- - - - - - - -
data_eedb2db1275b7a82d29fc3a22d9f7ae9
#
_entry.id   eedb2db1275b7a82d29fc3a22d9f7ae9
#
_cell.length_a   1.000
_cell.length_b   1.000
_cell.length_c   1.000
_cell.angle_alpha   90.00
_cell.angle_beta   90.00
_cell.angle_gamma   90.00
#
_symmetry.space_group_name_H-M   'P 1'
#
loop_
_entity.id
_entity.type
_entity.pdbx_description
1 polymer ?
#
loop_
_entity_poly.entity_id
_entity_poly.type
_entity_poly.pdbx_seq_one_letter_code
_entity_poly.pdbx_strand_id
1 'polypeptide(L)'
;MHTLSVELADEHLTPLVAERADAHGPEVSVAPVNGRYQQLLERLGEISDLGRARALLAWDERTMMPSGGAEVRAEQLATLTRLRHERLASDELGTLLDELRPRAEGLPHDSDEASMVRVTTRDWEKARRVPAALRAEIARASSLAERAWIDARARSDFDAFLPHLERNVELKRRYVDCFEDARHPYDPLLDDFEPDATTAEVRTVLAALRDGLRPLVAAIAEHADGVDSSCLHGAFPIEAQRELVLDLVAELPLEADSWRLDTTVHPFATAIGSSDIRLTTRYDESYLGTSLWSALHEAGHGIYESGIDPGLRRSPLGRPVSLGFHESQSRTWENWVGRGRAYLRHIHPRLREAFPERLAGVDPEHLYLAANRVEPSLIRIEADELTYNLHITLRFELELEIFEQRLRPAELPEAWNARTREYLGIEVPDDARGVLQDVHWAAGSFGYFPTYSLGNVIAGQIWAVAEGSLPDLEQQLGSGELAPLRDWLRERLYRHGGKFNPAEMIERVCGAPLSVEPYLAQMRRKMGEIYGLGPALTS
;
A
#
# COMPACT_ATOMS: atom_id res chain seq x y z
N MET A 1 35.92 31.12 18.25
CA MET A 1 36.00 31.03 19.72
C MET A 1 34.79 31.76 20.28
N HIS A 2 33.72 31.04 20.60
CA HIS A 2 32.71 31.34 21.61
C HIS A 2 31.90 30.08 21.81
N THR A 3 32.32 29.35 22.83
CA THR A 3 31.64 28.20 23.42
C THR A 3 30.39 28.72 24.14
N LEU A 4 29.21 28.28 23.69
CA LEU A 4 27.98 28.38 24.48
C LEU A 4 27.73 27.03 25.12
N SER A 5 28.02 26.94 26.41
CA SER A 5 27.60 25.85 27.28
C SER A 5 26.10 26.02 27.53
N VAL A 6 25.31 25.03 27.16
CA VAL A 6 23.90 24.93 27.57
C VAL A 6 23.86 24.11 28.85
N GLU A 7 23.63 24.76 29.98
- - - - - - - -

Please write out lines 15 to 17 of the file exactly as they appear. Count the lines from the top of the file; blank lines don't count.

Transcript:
_entity.id
_entity.type
_entity.pdbx_description